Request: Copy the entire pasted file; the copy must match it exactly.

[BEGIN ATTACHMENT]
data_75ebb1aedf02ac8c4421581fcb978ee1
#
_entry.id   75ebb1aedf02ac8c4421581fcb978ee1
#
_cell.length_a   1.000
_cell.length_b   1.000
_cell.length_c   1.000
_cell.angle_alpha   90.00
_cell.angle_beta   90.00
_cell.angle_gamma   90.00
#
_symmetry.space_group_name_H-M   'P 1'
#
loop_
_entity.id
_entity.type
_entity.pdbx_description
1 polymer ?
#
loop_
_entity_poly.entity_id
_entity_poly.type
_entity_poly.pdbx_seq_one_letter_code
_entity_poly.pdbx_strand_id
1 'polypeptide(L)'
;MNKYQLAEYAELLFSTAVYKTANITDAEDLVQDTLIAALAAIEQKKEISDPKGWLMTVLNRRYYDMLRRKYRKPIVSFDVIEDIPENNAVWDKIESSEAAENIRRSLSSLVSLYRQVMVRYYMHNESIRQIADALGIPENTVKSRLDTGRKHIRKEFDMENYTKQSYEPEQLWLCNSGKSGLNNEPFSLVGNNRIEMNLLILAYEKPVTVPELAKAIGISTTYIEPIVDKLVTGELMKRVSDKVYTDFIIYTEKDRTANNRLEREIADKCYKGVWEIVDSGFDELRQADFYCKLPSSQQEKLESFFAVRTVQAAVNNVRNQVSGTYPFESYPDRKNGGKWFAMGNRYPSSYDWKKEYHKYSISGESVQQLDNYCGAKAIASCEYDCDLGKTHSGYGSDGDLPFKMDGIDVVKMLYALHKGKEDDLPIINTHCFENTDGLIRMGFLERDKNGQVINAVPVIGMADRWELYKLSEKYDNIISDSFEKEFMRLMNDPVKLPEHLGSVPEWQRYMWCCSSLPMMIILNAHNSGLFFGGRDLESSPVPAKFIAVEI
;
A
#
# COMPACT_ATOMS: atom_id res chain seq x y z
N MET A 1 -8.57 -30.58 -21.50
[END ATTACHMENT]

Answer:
data_75ebb1aedf02ac8c4421581fcb978ee1
#
_entry.id   75ebb1aedf02ac8c4421581fcb978ee1
#
_cell.length_a   1.000
_cell.length_b   1.000
_cell.length_c   1.000
_cell.angle_alpha   90.00
_cell.angle_beta   90.00
_cell.angle_gamma   90.00
#
_symmetry.space_group_name_H-M   'P 1'
#
loop_
_entity.id
_entity.type
_entity.pdbx_description
1 polymer ?
#
loop_
_entity_poly.entity_id
_entity_poly.type
_entity_poly.pdbx_seq_one_letter_code
_entity_poly.pdbx_strand_id
1 'polypeptide(L)'
;MNKYQLAEYAELLFSTAVYKTANITDAEDLVQDTLIAALAAIEQKKEISDPKGWLMTVLNRRYYDMLRRKYRKPIVSFDVIEDIPENNAVWDKIESSEAAENIRRSLSSLVSLYRQVMVRYYMHNESIRQIADALGIPENTVKSRLDTGRKHIRKEFDMENYTKQSYEPEQLWLCNSGKSGLNNEPFSLVGNNRIEMNLLILAYEKPVTVPELAKAIGISTTYIEPIVDKLVTGELMKRVSDKVYTDFIIYTEKDRTANNRLEREIADKCYKGVWEIVDSGFDELRQADFYCKLPSSQQEKLESFFAVRTVQAAVNNVRNQVSGTYPFESYPDRKNGGKWFAMGNRYPSSYDWKKEYHKYSISGESVQQLDNYCGAKAIASCEYDCDLGKTHSGYGSDGDLPFKMDGIDVVKMLYALHKGKEDDLPIINTHCFENTDGLIRMGFLERDKNGQVINAVPVIGMADRWELYKLSEKYDNIISDSFEKEFMRLMNDPVKLPEHLGSVPEWQRYMWCCSSLPMMIILNAHNSGLFFGGRDLESSPVPAKFIAVEI
;
A
#
# COMPACT_ATOMS: atom_id res chain seq x y z
N MET A 1 -8.57 -30.58 -21.50